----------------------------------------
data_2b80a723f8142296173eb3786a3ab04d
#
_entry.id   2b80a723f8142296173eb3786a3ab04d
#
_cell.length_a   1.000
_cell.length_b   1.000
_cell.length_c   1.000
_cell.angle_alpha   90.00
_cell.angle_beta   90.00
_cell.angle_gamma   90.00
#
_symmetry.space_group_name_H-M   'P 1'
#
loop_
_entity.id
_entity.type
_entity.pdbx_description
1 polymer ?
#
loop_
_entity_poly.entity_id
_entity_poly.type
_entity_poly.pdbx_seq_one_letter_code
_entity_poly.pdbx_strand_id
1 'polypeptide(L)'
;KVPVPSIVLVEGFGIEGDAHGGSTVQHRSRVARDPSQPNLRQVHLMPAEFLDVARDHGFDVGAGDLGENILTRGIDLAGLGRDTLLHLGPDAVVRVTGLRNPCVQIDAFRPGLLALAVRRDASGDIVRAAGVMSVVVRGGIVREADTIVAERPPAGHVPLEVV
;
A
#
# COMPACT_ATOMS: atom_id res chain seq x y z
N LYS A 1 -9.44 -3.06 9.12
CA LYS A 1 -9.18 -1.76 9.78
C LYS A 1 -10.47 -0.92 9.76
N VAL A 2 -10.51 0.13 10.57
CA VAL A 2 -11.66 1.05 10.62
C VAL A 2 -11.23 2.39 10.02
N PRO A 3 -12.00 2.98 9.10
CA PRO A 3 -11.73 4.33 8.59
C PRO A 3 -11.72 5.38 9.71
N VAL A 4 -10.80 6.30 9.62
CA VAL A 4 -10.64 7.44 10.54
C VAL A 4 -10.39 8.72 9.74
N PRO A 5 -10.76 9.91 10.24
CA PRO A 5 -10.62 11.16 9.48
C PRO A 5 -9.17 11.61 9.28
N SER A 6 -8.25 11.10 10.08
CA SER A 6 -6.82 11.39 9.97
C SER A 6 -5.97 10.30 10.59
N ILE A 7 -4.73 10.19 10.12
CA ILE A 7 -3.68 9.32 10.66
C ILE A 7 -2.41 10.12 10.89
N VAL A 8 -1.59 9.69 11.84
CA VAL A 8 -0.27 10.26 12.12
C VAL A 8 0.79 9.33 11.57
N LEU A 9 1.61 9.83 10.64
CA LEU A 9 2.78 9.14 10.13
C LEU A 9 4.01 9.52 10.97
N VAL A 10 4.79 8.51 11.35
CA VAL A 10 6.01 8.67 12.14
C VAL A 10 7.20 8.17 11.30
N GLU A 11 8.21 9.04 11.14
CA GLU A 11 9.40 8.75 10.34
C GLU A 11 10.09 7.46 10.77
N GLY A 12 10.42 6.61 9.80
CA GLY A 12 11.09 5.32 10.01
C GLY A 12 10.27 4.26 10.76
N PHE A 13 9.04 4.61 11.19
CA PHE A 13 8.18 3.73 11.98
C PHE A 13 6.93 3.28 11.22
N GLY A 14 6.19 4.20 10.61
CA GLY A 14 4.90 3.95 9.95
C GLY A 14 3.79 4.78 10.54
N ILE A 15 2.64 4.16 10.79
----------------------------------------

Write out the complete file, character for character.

data_2b80a723f8142296173eb3786a3ab04d
#
_entry.id   2b80a723f8142296173eb3786a3ab04d
#
_cell.length_a   1.000
_cell.length_b   1.000
_cell.length_c   1.000
_cell.angle_alpha   90.00
_cell.angle_beta   90.00
_cell.angle_gamma   90.00
#
_symmetry.space_group_name_H-M   'P 1'
#
loop_
_entity.id
_entity.type
_entity.pdbx_description
1 polymer ?
#
loop_
_entity_poly.entity_id
_entity_poly.type
_entity_poly.pdbx_seq_one_letter_code
_entity_poly.pdbx_strand_id
1 'polypeptide(L)'
;KVPVPSIVLVEGFGIEGDAHGGSTVQHRSRVARDPSQPNLRQVHLMPAEFLDVARDHGFDVGAGDLGENILTRGIDLAGLGRDTLLHLGPDAVVRVTGLRNPCVQIDAFRPGLLALAVRRDASGDIVRAAGVMSVVVRGGIVREADTIVAERPPAGHVPLEVV
;
A
#
# COMPACT_ATOMS: atom_id res chain seq x y z
N LYS A 1 -9.44 -3.06 9.12
CA LYS A 1 -9.18 -1.76 9.78
C LYS A 1 -10.47 -0.92 9.76
N VAL A 2 -10.51 0.13 10.57
CA VAL A 2 -11.66 1.05 10.62
C VAL A 2 -11.23 2.39 10.02
N PRO A 3 -12.00 2.98 9.10
CA PRO A 3 -11.73 4.33 8.59
C PRO A 3 -11.72 5.38 9.71
N VAL A 4 -10.80 6.30 9.62
CA VAL A 4 -10.64 7.44 10.54
C VAL A 4 -10.39 8.72 9.74
N PRO A 5 -10.76 9.91 10.24
CA PRO A 5 -10.62 11.16 9.48
C PRO A 5 -9.17 11.61 9.28
N SER A 6 -8.25 11.10 10.08
CA SER A 6 -6.82 11.39 9.97
C SER A 6 -5.97 10.30 10.59
N ILE A 7 -4.73 10.19 10.12
CA ILE A 7 -3.68 9.32 10.66
C ILE A 7 -2.41 10.12 10.89
N VAL A 8 -1.59 9.69 11.84
CA VAL A 8 -0.27 10.26 12.12
C VAL A 8 0.79 9.33 11.57
N LEU A 9 1.61 9.83 10.64
CA LEU A 9 2.78 9.14 10.13
C LEU A 9 4.01 9.52 10.97
N VAL A 10 4.79 8.51 11.35
CA VAL A 10 6.01 8.67 12.14
C VAL A 10 7.20 8.17 11.30
N GLU A 11 8.21 9.04 11.14
CA GLU A 11 9.40 8.75 10.34
C GLU A 11 10.09 7.46 10.77
N GLY A 12 10.42 6.61 9.80
CA GLY A 12 11.09 5.32 10.01
C GLY A 12 10.27 4.26 10.76
N PHE A 13 9.04 4.61 11.19
CA PHE A 13 8.18 3.73 11.98
C PHE A 13 6.93 3.28 11.22
N GLY A 14 6.19 4.20 10.61
CA GLY A 14 4.90 3.95 9.95
C GLY A 14 3.79 4.78 10.54
N ILE A 15 2.64 4.16 10.79